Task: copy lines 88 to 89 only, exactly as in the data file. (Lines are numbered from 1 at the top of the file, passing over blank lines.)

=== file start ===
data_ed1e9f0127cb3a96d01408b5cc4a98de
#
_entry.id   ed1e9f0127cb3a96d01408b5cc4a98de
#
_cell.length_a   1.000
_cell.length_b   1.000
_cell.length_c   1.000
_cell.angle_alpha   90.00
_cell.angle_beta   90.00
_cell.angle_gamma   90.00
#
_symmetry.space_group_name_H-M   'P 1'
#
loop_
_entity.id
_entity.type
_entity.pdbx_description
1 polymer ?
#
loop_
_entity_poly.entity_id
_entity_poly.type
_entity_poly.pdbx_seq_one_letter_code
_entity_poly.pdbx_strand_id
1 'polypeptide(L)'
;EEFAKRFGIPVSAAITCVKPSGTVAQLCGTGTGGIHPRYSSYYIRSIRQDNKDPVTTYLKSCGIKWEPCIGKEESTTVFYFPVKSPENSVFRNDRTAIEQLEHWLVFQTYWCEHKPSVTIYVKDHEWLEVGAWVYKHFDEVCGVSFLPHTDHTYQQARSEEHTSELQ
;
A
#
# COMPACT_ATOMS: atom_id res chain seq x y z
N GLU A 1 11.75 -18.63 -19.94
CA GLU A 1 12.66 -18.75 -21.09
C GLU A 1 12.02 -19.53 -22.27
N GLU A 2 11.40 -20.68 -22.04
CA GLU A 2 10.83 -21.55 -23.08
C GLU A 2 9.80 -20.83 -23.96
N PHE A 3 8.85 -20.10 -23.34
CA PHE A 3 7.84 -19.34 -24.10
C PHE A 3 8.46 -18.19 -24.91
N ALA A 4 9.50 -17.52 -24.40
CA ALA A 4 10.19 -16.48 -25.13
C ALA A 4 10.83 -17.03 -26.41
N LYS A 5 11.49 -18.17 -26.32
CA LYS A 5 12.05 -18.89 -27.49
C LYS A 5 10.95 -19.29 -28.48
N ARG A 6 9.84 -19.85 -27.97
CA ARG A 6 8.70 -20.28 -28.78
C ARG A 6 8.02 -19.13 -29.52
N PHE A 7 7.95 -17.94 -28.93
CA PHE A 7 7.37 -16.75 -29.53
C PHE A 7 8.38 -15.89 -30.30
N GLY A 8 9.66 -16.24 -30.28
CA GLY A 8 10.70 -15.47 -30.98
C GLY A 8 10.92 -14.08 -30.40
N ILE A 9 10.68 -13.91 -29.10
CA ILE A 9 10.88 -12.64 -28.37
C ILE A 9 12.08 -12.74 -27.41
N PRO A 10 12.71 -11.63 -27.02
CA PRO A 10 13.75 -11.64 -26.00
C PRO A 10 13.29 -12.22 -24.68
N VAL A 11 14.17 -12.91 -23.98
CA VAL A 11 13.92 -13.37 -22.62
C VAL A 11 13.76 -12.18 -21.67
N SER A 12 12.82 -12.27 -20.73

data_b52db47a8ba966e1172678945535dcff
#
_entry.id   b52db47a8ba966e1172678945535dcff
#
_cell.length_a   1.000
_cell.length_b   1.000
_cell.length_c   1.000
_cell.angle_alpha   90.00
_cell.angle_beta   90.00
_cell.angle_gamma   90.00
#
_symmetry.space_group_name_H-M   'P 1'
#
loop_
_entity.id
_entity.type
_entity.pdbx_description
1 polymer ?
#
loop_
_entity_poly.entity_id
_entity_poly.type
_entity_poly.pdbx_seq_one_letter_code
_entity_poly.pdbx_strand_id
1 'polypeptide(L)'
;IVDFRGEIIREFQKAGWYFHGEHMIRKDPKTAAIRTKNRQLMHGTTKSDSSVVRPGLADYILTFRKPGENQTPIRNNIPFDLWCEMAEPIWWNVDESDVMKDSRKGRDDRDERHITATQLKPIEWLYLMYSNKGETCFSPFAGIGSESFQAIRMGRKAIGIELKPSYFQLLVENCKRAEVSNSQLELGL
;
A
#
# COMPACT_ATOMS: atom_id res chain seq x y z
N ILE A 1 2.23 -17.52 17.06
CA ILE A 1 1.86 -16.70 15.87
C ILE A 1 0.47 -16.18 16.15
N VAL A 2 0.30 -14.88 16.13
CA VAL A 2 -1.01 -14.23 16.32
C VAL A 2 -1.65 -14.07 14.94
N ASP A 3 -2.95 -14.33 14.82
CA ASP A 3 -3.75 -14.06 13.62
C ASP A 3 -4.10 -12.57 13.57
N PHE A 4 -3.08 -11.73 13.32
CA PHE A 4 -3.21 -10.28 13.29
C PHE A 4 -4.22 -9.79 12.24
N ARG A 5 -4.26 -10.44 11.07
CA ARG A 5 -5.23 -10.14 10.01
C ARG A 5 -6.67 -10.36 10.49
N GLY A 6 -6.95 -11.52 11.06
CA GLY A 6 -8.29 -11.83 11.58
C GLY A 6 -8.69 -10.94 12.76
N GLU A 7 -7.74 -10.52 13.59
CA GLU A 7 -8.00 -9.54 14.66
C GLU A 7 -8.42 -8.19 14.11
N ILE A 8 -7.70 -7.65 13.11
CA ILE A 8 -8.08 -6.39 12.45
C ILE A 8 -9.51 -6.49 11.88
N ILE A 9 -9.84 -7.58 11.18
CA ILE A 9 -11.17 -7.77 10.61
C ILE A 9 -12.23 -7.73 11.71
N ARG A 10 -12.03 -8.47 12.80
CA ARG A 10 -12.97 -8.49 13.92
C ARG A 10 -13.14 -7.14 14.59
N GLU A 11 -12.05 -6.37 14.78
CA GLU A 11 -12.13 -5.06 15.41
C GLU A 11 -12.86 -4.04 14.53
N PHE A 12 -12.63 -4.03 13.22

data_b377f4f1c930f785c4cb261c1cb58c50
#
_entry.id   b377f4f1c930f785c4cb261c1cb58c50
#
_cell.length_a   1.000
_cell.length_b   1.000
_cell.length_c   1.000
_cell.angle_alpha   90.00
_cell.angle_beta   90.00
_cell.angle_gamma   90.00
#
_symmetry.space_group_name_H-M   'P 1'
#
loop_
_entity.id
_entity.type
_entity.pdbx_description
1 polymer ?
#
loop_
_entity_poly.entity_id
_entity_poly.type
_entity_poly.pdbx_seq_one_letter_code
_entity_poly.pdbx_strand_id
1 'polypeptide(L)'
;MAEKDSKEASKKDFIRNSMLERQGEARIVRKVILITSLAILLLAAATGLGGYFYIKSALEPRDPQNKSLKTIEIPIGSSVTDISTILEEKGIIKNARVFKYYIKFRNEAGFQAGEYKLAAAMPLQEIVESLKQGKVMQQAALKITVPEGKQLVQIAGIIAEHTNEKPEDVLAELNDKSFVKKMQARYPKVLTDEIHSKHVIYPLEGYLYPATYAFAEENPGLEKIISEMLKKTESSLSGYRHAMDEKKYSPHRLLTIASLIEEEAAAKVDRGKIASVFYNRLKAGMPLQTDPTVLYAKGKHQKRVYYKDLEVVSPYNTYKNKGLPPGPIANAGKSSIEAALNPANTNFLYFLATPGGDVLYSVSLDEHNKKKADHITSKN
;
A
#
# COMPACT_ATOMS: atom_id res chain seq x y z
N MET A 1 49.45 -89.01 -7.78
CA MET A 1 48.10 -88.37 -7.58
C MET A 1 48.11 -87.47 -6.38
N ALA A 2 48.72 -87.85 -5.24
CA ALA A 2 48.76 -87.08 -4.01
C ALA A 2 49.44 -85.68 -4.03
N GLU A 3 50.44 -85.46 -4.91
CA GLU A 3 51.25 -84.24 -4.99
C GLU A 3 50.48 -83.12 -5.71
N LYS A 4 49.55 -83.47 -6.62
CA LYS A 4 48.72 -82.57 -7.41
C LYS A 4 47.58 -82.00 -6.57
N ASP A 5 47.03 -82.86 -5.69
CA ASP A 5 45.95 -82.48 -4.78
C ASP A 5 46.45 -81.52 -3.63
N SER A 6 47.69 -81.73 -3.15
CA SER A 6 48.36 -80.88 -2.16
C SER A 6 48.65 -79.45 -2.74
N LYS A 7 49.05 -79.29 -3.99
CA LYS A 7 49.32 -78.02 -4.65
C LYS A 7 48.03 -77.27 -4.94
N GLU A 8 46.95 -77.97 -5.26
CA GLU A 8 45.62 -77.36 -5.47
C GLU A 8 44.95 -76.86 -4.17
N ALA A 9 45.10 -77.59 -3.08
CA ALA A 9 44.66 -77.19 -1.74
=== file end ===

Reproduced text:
_entity_poly.pdbx_strand_id
1 'polypeptide(L)'